It’s taken Ante Covic 20 years to go from Hurstville Zagreb to the cauldron of Riyadh and an AFC Asian Champions League final. In between times, he’s toiled largely in the shadows of bigger names in the Aussie keeper’s union. But now, you sense the Wanderers keeper has finally got the respect and credit he richly deserves.
After a colossal display against a rampant Al-Hilal on Saturday night, the 39-year-old helped put Western Sydney Wanderers FC within touching distance of Asia’s Holy Grail, an ACL crown.
Tomi Juric may’ve stolen the headlines by sliding home the only goal at 'Wanderland' in the first leg of the final, but the vital away goal never materialised for the Saudis, despite a desperate late charge.
Standing in their way was Covic. In the big games the big players stand up and that's exactly what he did. It was Schwarzer-esque.
Covic was immense. Imperious. Impenetrable.
For someone who’s been in the background for most of his career, the timing’s just right for Covic to take centre stage and help the boys from western Sydney steal the headlines and win a Continental crown in Riyadh this Sunday morning (AEDT).
It’s taken some time but Covic finally has the accolades he deserves. And not just on Saturday.
His penalty save away to Guangzhou in the ACL quarter-finals was equally important on the journey to Riyadh. In fact over the last two seasons he has arguably been one of the best keepers in the Hyundai A-League.
Not only Wanderers, but Melbourne Victory fans will tell you how good Covic is. He was one of the few shining lights in the disastrous Durakovic then Magilton era at Victory in 2011/12, winning player of the year before the club, surprisingly, let him go.
Tony Popovic subsequently snapped him up for the red and black in 2012; one of his best signings.
Likewise Jets fans, who won a Championship with Covic as the last line of defence, remember him fondly from their 2008 triumph where they conceded just 21 times in the regular season – the equal best defence in that year’s Hyundai A-League.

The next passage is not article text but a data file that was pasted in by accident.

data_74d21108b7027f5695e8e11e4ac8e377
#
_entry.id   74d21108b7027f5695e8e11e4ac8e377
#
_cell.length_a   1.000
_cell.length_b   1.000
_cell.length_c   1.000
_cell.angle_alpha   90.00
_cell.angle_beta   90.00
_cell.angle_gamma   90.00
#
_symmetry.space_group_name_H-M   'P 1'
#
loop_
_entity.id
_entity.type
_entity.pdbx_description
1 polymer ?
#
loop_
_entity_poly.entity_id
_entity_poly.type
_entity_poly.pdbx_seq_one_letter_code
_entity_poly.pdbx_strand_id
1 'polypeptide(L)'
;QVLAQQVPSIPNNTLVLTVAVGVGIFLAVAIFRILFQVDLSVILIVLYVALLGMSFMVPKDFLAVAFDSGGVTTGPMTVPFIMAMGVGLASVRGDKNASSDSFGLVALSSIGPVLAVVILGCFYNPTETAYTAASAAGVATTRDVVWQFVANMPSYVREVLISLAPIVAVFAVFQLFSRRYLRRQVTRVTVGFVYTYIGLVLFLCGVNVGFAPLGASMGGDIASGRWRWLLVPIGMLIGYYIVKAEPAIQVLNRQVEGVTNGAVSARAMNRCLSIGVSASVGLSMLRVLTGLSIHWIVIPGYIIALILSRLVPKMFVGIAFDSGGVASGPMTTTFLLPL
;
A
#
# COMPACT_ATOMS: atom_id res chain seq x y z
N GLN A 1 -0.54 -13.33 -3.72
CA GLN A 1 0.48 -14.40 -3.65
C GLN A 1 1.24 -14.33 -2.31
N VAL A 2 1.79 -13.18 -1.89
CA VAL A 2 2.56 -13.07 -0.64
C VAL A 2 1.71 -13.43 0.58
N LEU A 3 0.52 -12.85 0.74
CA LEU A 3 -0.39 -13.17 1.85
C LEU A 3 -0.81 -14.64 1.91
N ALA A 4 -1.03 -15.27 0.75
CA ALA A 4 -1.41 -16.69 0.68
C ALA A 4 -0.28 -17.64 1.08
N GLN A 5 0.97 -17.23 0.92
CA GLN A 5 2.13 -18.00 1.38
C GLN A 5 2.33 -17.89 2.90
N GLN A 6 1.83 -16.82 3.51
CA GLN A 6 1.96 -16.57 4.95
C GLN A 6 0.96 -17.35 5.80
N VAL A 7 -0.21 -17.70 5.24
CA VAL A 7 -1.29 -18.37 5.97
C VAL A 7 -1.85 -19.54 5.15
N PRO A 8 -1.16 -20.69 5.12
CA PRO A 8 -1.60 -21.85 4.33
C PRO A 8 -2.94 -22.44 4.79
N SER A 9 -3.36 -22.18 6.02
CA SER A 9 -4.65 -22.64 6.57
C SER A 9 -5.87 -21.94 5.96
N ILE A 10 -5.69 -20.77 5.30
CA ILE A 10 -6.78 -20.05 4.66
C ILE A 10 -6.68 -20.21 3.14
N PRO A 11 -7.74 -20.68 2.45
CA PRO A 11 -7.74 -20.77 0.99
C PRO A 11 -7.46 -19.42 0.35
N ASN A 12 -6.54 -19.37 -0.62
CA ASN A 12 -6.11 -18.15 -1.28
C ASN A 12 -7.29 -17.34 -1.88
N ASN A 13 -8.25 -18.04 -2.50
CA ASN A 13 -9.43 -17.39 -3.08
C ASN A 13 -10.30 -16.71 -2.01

And he’s still a favourite in the Swedish Allsvenskan where he made almost 200 appearances for Hammarby and Elfsborg over the last decade.
But for timing and the cycle of keeper talent, he could’ve already played at three World Cups and become a household name in Australia.
Covic’s career arc mirrored that of Schwarzer’s – Covic played second fiddle in the national team from 2005 as he quietly went about his business in the largely unknown Swedish league in-between stints back in the Hyundai A-League.
Just two caps for his nation - the last in 2008 - does not reflect the quality of the man, it merely reflects the depth Farina, Hiddink and Verbeek had at their disposal.
If Covic was 10 years younger, he may’ve played in Brazil this year.
Sadly for him, after Schwarzer’s international retirement a year ago, the Socceroo renewal process resulted in talented next-gen keepers Mat Ryan and Mitch Langerak becoming first choice.
Footballers will tell you, timing’s everything.
After a World Cup as a squaddie in 2006, there wouldn’t be another chance on the biggest stage in 2010 with Adam Federici and Eugene Galekovic getting their chance behind Schwarzer.
By 2014, Covic was out of the picture as the new-look Socceroos ventured forward after Ange Postecoglou took over in late 2013.
After debuting for Hurstville Zagreb in the mid-90s, Covic made it to the NSL where he learnt his trade at Marconi Stallions.
It was the launching pad for his overseas adventure in Croatia, Greece then Sweden before three separate stints back home.
He’s still going strong and in clearly in the prime of his career. Now Covic is on the cusp of making history with his Wanderers.
You sense the big man will play a big role in this final when Wanderers walk into the lion’s den of the King Fahd.
Luckily for the red and black, they have the best keeper in the ACL 2014. And you sense Al-Hilal know that, too.